Menopause and Chest Pain - When to Get Medical Help | Stella
Long-term health
6 mins

Chest pain in menopause

byDr. Nick Morse

Chest pain of any kind may make you feel alarmed, but it’s extremely common. It comes with a long list of possible causes ranging from the not-so-serious to an emergency. Read our guide to find out if menopause makes chest pain more likely and when you should talk to your healthcare provider.

What is chest pain?

When we talk about chest pain, we mean any type of pain or discomfort in that area of your body. Calling it chest pain can be misleading, as people often describe their discomfort using other words, such as:

  • Pressure
  • Heaviness
  • Burning
  • Aching
  • Cramping
  • Tightness

Where you feel these sensations also varies from person to person. Your chest pain may appear in the front, sides, or back of your ribcage and you might feel the pain travel to other parts of your body too. 

What causes chest pain?

There are so many reasons why you might have chest pain. Your mind may jump to the worst-case scenario, but most causes are less serious, such as muscular pain, acid reflux, and even anxiety.

However, it’s important to see your healthcare provider if the symptom seems to be getting worse, or happening more often, to ensure that there is nothing more sinister causing your chest pain. They will want to rule out:

  • Heart attacks
  • Blood clots in the lungs (Pulmonary embolus or PE) 
  • Aneurysms, which are bulging blood vessels

Can menopause cause chest pain?

Yes, it’s possible that your menopause symptoms are contributing to your chest pain, but you will also need to check with your doctor in case something more serious is going on. 

Your estrogen levels fall during menopause. In addition to the increased risk of cardiovascular disease that comes with aging, you have an increased risk of heart attacks and other types of cardiovascular disease, as you lose the protective effect of estrogen during menopause. This is why you should always see a doctor if you have any concerns about your chest pain.

Aches and pains 

Aches and pains anywhere on your body are common during menopause. You might have chest pain because of aching muscles in your chest, shoulders, or back.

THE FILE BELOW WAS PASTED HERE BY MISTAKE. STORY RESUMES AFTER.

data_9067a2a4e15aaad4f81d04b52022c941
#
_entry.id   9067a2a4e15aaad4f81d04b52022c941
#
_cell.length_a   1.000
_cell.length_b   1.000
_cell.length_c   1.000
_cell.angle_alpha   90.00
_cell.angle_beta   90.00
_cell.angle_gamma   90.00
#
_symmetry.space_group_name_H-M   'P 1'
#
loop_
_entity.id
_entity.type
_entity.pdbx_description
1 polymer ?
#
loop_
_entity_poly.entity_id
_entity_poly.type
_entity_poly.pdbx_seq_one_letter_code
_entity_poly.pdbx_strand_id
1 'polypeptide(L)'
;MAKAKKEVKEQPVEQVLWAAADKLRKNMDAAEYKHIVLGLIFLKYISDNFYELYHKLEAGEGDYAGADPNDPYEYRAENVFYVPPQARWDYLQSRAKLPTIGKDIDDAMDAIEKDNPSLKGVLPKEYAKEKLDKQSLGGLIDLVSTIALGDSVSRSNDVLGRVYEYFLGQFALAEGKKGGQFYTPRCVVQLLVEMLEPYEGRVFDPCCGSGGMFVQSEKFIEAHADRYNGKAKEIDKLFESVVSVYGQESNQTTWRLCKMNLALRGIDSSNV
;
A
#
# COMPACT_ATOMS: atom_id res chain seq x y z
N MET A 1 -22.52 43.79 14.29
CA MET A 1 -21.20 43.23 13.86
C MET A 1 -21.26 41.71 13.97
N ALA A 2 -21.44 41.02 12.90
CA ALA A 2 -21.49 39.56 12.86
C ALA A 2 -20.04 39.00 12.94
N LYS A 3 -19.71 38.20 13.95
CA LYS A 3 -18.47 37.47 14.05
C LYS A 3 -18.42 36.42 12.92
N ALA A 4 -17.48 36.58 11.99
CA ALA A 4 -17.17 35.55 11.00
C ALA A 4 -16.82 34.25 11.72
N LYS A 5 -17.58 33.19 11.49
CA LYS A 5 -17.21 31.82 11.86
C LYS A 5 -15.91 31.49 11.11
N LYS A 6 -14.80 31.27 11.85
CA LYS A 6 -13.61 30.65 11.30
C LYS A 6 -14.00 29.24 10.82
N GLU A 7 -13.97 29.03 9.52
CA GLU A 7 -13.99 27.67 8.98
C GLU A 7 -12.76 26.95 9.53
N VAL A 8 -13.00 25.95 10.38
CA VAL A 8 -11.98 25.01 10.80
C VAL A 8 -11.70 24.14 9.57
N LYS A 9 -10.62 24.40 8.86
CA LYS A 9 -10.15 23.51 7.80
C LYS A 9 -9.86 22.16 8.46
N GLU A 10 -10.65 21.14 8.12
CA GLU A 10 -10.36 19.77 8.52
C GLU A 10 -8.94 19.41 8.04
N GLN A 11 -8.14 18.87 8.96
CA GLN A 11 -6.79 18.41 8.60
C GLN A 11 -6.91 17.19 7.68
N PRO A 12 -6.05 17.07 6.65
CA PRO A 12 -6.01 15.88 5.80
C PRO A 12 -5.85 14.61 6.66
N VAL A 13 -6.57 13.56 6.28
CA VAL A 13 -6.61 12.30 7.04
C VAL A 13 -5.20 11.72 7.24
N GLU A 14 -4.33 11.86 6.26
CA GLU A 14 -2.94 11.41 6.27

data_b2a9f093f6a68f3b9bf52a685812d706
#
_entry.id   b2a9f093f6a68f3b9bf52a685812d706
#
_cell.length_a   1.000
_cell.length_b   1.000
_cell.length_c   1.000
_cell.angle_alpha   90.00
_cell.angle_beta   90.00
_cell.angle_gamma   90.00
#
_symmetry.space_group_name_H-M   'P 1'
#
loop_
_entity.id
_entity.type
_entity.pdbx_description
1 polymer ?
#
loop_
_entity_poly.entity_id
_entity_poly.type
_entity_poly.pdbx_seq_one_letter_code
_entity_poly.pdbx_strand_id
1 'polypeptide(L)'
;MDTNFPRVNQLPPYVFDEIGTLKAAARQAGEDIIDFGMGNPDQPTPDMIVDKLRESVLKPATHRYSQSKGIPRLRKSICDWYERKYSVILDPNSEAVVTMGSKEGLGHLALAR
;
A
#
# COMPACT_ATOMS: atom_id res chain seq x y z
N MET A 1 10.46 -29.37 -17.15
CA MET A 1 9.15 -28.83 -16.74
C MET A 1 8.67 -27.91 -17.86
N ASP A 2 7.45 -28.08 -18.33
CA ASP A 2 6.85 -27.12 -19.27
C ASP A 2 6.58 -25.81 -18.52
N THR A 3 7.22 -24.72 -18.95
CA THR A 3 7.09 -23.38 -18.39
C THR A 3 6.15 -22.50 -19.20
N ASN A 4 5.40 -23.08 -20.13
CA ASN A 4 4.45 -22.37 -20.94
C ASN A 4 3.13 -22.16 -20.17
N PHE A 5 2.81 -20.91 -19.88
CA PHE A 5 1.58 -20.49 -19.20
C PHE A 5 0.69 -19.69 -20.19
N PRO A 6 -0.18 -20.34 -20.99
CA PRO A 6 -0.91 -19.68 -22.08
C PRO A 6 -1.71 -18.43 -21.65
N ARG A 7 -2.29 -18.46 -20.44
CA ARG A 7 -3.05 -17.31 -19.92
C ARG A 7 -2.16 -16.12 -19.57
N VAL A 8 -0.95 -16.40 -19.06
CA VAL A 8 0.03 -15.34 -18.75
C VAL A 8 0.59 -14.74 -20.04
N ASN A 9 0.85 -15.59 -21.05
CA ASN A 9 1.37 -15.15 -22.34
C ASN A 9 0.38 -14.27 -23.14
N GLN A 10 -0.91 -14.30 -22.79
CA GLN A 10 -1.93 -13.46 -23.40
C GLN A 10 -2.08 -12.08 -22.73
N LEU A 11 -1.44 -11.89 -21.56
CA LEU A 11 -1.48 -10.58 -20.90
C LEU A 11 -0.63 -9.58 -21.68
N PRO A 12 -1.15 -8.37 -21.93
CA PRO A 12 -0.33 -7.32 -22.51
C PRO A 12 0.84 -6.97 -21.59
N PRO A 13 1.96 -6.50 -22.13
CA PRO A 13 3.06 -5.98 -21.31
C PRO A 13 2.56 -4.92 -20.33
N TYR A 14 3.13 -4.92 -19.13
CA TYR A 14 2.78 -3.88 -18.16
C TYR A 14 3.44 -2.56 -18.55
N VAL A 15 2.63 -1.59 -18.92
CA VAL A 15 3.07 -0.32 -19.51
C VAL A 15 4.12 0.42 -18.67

Breast pain and sensitivity

Fluctuating estrogen levels can lead to breast pain, which can feel the same as other types of chest pain. See your healthcare provider if you notice any changes to your breasts, such as lumps, rashes, dimpling, or nipple changes. 

Read more about other warning signs to look out for during menopause

Mental health

It’s common to feel anxious and stressed during menopause, which can occasionally cause chest pain. If your doctor has told you that your chest pain is due to anxiety, calming strategies can help. For example, simply taking a few deep breaths in and out of your nose can help relieve chest pain when you feel panicked. Tell your doctor if you are often struggling with chest pain when stressed, or if you have any other signs of serious illness (see below).

Read more about how mindfulness can ease anxiety.

When should you see your healthcare provider?

When to call 911

If you have any signs of a heart attack, including sudden or new chest pain with:

  • Pain that spreads to your jaw, arms, neck, or back
  • Tightness, heaviness, or pressure in your chest that is severe or lasts more than a minute
  • Breathlessness that lasts more than a minute
  • Feeling shaky, sweaty, sick, or otherwise unwell that doesn’t go away after a minute or two
  • Feeling dizzy or passing out
  • Palpitations for 10 minutes or more
  • Any other symptom that is worrying you

If you have known cardiac problems, you should also call 911 if your chest pain is getting worse, happening at rest, or not getting better when you take your usual medications. 

When to talk to your healthcare provider

If you have any other new chest pain, including chest pain that comes and goes. It’s especially important to get checked out as soon as possible if you have a higher risk of cardiovascular disease. These include:

  • Being a smoker or ex-smoker
  • Being overweight
  • Drinking more than the recommended one drink per day, or seven per week
  • High blood pressure or cholesterol
  • Heart problems, cancer, blood clotting problems, a previous pulmonary embolism (PE) or deep vein thrombosis (DVT)
  • A family history of heart or circulation problems, such as heart attacks, blood clots, and/or stroke

Some types of hormone therapy (HT) can increase your risk of blood clots, which can cause chest pain if they travel to your lungs. Your doctor will ask if you are taking HT or any other hormonal medications like the contraceptive pill.

Read more about the risks and benefits of HT.

Final word

Chest pain often has a benign cause, but double-checking there’s not something more serious going on could ultimately save your life. Don’t ever feel like you are a bother to your healthcare provider as they always want to hear about new symptoms as early as possible.

Find out more about menopause on our blog or in our symptoms library.